Share: Share on Facebook Share on twitter


The Internet is a powerful information network — and it’s constantly growing. But to put its influence to work for your institution, you’ll need to first narrow your focus. That means using local search engine optimization (SEO).

Local SEO is all about building reliable and relevant links that help your financial institution gain more visibility online. Ideally, that visibility then translates to more online visits from local consumers around the communities you serve.

Now let’s get into why your local SEO matters so much, especially from a competitive angle.

Location, location, location. 

The key word here is local. You aren’t a global megabank trying to grow at all costs. You’re a local institution serving a unique community — and that’s an SEO advantage waiting to be tapped. 

Local SEO matters more for your institution because organic SEO — unpaid search results that populate based on Google’s search algorithm — is geared to a much broader national or even global audience.

Organic SEO revolves mostly around a website’s content. Ranking well in organic search just isn’t enough, especially if you have a lot of competitors using SEO tactics to boost their standing for banking products in your market (for instance, a competitor that runs a blog covering specific financial topics and keywords).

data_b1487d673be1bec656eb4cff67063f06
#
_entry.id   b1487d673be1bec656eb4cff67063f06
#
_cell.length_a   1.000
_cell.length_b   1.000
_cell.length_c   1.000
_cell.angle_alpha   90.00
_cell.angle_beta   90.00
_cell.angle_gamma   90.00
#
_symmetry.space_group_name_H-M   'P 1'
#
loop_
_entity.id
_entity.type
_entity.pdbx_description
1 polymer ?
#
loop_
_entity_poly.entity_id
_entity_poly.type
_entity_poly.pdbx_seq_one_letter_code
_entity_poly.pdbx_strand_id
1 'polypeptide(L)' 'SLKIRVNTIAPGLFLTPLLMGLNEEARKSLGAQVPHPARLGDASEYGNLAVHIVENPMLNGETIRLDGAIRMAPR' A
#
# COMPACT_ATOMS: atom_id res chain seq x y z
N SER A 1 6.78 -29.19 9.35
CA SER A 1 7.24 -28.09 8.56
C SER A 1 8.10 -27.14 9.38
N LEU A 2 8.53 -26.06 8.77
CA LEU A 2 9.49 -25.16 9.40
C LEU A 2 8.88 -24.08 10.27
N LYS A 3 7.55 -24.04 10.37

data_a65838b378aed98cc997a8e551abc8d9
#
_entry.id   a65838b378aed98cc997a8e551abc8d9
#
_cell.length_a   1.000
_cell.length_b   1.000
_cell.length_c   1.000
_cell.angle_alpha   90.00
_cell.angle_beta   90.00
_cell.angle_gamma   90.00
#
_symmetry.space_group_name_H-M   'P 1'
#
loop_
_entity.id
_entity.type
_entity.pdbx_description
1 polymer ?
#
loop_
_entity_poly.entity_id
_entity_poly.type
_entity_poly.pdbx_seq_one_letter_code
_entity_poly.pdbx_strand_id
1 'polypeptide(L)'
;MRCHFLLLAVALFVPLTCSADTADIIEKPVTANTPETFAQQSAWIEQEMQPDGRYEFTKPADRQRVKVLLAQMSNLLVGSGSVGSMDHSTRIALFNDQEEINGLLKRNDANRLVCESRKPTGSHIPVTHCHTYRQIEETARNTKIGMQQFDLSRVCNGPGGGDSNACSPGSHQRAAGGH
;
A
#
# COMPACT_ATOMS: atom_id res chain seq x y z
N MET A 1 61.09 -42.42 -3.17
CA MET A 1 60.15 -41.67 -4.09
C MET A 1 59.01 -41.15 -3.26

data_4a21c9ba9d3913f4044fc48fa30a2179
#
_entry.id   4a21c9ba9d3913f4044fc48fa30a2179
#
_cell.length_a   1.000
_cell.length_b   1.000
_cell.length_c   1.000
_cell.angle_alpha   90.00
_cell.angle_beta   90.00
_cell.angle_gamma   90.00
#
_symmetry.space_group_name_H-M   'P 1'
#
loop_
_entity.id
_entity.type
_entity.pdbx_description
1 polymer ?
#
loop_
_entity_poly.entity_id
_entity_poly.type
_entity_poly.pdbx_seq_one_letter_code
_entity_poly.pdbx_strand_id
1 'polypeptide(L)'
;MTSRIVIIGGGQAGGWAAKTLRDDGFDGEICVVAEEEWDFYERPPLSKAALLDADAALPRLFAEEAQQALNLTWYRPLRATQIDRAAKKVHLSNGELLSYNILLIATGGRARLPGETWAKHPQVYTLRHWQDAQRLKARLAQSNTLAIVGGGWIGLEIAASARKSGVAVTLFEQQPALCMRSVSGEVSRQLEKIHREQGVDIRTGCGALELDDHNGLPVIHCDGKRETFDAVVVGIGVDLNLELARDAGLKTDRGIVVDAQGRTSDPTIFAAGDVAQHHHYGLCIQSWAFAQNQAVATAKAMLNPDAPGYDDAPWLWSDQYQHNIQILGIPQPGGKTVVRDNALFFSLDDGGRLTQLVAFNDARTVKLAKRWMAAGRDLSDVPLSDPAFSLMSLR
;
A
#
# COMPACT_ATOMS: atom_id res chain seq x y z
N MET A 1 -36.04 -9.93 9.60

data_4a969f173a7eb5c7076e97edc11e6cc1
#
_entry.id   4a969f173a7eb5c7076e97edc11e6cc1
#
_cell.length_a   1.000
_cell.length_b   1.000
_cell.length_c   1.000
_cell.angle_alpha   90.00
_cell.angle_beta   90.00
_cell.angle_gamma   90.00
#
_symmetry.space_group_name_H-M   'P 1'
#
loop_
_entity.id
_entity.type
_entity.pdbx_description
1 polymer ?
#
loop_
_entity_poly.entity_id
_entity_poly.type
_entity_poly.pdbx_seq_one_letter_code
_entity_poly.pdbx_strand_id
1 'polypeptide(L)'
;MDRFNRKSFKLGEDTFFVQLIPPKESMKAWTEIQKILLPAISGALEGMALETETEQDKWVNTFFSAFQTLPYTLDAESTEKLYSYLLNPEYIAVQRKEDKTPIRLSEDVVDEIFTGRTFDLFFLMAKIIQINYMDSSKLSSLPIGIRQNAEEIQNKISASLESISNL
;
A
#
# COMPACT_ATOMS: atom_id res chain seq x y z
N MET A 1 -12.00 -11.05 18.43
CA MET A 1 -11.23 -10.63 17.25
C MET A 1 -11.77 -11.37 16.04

Local SEO, however, is centered around geographic location. Instead of content, it’s focused on using relevant and trusted locations to raise your ranking. Not only does it boost visibility, it should result in more foot traffic to your branch locations.

But don’t take it from us. Jen Barrell, a prominent content marketer, breaks down some statistical trends on why local SEO matters to your financial institution's online presence:

  • 46% of all Google searches are looking for local info. 
  • 97% of people learn about a local company online before ever visiting. 
  • “Near me" or "close by" type searches have grown by more than 900% since 2017.